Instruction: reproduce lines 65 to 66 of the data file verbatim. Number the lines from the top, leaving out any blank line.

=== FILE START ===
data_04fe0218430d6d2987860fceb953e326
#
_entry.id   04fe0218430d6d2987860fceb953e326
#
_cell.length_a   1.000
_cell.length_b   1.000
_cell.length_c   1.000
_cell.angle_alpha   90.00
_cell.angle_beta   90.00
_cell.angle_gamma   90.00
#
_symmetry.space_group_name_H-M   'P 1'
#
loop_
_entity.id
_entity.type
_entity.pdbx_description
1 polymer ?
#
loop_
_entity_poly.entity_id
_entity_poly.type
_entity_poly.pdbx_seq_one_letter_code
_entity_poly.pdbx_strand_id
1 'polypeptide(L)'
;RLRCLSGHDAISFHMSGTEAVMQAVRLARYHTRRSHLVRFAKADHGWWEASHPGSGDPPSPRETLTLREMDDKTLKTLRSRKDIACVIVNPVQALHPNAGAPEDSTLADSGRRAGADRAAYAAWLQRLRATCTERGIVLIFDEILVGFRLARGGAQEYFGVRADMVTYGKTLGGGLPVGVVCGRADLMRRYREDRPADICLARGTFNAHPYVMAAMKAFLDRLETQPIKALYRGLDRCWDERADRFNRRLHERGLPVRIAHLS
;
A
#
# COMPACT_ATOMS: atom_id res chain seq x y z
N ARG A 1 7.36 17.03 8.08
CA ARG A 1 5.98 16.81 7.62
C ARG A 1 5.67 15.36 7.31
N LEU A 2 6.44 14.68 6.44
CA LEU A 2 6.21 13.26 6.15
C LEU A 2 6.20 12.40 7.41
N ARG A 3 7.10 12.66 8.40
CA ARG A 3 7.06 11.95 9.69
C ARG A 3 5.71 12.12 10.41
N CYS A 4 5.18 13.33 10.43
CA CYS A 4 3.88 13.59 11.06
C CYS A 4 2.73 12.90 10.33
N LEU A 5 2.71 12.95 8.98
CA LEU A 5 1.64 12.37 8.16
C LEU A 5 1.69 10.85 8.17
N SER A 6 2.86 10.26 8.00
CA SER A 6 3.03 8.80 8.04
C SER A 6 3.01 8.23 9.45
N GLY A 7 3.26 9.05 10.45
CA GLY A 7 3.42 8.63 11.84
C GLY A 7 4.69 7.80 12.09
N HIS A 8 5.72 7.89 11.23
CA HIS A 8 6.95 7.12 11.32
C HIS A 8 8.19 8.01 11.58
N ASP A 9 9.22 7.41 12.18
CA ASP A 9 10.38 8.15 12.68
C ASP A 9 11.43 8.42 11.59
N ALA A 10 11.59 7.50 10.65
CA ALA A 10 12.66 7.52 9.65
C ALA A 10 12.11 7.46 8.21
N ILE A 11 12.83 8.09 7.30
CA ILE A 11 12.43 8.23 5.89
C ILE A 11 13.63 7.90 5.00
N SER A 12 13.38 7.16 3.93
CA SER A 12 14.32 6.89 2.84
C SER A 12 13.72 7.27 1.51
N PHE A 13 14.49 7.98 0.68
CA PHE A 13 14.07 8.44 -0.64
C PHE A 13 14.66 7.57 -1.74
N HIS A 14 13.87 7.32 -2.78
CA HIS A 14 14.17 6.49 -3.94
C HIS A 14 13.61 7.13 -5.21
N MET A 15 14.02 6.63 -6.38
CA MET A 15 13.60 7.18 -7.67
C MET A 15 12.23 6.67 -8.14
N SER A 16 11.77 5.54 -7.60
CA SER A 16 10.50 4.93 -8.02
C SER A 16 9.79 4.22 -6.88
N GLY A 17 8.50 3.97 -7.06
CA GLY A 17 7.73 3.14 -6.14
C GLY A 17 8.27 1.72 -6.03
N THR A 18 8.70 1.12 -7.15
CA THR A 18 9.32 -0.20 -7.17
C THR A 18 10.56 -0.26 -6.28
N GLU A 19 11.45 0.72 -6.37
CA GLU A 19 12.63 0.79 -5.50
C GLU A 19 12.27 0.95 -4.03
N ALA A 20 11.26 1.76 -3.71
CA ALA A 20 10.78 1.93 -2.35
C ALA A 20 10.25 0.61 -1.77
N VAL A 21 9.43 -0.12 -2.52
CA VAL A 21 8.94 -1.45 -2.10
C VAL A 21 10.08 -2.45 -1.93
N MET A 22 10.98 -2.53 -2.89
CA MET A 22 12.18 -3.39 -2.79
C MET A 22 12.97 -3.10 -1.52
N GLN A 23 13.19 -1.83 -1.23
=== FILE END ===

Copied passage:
CA SER A 12 14.32 6.89 2.84
C SER A 12 13.72 7.27 1.51